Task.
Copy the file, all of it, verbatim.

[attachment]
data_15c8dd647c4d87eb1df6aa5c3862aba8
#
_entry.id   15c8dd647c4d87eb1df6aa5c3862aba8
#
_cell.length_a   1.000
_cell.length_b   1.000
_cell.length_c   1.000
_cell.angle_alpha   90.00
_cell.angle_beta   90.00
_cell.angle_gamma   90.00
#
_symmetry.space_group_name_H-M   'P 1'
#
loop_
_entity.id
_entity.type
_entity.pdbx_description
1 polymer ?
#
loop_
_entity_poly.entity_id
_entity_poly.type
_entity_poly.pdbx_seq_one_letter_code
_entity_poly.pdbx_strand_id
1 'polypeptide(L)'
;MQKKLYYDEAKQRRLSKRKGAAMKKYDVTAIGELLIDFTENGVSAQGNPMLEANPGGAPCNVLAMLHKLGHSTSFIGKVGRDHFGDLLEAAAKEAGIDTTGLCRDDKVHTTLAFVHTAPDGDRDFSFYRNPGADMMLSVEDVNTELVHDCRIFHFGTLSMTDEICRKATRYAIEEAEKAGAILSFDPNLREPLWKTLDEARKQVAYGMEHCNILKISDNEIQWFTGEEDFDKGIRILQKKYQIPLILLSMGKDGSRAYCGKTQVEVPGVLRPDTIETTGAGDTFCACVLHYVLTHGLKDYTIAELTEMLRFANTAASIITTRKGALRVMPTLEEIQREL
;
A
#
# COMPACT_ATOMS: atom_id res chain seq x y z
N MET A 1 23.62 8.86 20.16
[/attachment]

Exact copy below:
data_15c8dd647c4d87eb1df6aa5c3862aba8
#
_entry.id   15c8dd647c4d87eb1df6aa5c3862aba8
#
_cell.length_a   1.000
_cell.length_b   1.000
_cell.length_c   1.000
_cell.angle_alpha   90.00
_cell.angle_beta   90.00
_cell.angle_gamma   90.00
#
_symmetry.space_group_name_H-M   'P 1'
#
loop_
_entity.id
_entity.type
_entity.pdbx_description
1 polymer ?
#
loop_
_entity_poly.entity_id
_entity_poly.type
_entity_poly.pdbx_seq_one_letter_code
_entity_poly.pdbx_strand_id
1 'polypeptide(L)'
;MQKKLYYDEAKQRRLSKRKGAAMKKYDVTAIGELLIDFTENGVSAQGNPMLEANPGGAPCNVLAMLHKLGHSTSFIGKVGRDHFGDLLEAAAKEAGIDTTGLCRDDKVHTTLAFVHTAPDGDRDFSFYRNPGADMMLSVEDVNTELVHDCRIFHFGTLSMTDEICRKATRYAIEEAEKAGAILSFDPNLREPLWKTLDEARKQVAYGMEHCNILKISDNEIQWFTGEEDFDKGIRILQKKYQIPLILLSMGKDGSRAYCGKTQVEVPGVLRPDTIETTGAGDTFCACVLHYVLTHGLKDYTIAELTEMLRFANTAASIITTRKGALRVMPTLEEIQREL
;
A
#
# COMPACT_ATOMS: atom_id res chain seq x y z
N MET A 1 23.62 8.86 20.16